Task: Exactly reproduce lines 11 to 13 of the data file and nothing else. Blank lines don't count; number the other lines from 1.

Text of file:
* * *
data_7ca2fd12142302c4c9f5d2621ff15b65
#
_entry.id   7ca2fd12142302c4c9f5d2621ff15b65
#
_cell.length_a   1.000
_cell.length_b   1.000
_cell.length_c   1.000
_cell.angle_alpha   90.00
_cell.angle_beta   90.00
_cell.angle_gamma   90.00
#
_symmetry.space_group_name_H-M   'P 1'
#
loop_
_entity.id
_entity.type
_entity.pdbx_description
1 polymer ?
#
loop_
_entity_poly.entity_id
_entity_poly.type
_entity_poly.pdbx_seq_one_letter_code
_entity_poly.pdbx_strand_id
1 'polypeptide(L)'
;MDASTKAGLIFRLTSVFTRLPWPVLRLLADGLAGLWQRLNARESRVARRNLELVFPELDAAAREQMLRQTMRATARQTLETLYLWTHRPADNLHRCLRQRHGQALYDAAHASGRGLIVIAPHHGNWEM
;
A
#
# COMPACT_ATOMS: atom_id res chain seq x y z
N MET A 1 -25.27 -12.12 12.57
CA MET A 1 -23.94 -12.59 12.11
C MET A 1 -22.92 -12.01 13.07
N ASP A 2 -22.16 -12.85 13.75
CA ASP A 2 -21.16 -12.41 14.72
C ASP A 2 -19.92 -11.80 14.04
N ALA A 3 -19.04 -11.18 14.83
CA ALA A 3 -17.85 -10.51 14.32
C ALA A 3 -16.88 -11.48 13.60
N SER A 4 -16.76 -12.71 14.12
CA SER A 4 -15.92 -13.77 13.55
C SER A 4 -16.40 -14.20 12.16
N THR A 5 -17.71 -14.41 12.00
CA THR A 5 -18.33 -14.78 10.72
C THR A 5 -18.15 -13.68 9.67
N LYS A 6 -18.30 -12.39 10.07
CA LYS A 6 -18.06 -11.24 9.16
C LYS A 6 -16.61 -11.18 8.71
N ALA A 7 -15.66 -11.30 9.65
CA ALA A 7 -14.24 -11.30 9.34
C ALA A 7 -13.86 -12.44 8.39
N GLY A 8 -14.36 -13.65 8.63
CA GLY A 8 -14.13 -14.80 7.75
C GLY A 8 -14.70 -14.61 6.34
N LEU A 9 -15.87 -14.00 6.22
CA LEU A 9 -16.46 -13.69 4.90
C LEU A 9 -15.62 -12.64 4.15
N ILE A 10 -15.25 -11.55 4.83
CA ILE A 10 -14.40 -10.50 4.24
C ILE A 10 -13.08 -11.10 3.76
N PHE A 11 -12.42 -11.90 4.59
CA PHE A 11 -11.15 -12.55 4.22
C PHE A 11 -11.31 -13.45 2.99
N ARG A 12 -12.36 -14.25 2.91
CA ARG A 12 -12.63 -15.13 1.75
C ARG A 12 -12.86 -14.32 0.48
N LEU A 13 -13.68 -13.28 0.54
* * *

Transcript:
#
_symmetry.space_group_name_H-M   'P 1'
#